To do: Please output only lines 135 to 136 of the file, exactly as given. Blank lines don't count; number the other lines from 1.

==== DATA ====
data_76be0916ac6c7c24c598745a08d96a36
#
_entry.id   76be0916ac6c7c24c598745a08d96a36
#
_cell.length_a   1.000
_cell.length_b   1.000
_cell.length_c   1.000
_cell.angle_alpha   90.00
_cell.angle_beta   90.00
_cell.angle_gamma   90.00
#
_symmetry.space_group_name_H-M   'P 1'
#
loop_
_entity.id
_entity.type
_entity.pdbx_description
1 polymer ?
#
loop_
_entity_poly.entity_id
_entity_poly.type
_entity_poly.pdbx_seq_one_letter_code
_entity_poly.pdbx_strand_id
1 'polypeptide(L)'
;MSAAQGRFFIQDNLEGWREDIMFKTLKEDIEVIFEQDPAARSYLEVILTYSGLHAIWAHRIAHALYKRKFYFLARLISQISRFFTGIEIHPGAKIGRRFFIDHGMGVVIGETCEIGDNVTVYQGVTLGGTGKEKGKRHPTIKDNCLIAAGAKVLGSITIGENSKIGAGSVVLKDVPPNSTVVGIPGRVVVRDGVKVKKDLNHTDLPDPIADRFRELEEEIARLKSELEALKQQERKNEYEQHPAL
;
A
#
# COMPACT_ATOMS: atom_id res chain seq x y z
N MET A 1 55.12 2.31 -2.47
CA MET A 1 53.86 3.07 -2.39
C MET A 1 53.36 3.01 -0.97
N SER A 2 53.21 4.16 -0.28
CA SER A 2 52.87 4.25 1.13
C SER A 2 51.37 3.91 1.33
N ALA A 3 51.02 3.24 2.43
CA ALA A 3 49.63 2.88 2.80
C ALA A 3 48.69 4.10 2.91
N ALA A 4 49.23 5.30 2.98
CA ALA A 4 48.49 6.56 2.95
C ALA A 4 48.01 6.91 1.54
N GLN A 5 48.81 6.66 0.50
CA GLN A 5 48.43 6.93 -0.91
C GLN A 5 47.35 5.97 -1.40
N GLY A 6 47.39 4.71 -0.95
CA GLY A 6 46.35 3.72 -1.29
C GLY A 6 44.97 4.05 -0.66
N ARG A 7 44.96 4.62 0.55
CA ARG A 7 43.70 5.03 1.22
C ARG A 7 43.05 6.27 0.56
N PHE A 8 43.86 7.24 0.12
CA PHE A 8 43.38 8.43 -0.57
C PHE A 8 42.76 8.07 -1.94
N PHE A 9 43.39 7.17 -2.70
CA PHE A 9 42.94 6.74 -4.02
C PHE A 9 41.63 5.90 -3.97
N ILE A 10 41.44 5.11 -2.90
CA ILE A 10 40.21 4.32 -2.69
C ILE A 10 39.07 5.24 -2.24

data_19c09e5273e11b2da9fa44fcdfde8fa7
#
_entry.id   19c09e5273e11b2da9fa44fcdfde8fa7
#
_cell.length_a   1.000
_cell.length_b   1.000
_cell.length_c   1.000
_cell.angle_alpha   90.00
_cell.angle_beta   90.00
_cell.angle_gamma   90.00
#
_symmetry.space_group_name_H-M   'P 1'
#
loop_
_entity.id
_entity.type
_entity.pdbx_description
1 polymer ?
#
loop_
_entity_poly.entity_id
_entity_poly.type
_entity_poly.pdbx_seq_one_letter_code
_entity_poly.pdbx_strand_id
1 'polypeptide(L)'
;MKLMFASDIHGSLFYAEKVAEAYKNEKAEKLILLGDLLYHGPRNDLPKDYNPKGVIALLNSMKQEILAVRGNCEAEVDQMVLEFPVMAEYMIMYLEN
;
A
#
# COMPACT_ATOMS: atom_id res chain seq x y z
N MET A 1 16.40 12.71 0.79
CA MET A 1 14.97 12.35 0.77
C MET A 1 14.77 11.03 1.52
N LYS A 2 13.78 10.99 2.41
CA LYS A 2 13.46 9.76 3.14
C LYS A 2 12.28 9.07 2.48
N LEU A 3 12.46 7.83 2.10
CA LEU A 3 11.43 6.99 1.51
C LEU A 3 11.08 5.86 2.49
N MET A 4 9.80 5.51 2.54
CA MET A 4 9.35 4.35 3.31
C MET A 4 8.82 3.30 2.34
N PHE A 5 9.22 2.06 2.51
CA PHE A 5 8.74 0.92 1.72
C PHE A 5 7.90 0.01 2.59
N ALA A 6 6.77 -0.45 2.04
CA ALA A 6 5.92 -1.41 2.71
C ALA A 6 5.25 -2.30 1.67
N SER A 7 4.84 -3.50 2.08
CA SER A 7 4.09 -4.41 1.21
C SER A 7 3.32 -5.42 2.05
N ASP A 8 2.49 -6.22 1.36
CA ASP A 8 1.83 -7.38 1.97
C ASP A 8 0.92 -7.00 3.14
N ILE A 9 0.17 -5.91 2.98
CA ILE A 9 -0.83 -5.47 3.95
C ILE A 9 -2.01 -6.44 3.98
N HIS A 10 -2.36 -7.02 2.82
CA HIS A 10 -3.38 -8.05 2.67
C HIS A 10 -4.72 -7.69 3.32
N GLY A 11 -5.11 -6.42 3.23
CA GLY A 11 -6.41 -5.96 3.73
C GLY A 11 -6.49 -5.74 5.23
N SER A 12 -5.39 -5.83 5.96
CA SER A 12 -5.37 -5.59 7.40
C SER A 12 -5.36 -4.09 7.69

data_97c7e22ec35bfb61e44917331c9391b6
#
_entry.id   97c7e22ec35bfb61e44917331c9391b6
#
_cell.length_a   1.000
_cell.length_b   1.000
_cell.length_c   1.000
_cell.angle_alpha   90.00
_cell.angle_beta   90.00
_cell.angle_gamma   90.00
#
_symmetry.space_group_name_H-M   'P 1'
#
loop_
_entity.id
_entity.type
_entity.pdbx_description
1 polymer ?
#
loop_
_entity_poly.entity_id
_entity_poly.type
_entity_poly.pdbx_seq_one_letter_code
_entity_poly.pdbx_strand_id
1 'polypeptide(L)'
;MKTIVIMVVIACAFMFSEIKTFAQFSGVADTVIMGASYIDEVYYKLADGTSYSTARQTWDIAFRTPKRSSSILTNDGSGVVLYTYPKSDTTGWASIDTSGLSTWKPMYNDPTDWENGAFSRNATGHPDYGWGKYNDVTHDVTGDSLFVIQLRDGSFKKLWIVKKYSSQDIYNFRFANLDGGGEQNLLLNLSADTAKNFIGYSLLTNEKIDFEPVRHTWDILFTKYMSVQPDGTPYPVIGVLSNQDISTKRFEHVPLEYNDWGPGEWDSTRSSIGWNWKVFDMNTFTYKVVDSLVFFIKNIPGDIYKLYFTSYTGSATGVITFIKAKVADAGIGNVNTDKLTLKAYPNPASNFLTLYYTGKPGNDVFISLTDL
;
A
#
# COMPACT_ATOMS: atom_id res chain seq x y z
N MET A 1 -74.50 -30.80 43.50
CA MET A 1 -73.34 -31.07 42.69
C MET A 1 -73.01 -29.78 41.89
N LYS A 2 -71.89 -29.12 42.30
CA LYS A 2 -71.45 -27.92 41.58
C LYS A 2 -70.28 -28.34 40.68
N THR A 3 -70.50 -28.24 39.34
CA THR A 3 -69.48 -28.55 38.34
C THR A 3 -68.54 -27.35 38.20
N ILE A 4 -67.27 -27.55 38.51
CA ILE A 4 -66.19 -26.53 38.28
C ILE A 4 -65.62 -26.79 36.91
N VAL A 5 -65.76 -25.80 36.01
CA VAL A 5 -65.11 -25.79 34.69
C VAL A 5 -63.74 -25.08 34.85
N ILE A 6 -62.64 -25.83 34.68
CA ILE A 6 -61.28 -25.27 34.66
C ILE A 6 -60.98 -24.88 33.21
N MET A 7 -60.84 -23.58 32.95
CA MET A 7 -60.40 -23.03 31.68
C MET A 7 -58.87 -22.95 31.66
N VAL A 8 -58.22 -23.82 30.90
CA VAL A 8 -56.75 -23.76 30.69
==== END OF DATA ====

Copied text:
_cell.angle_beta   90.00
_cell.angle_gamma   90.00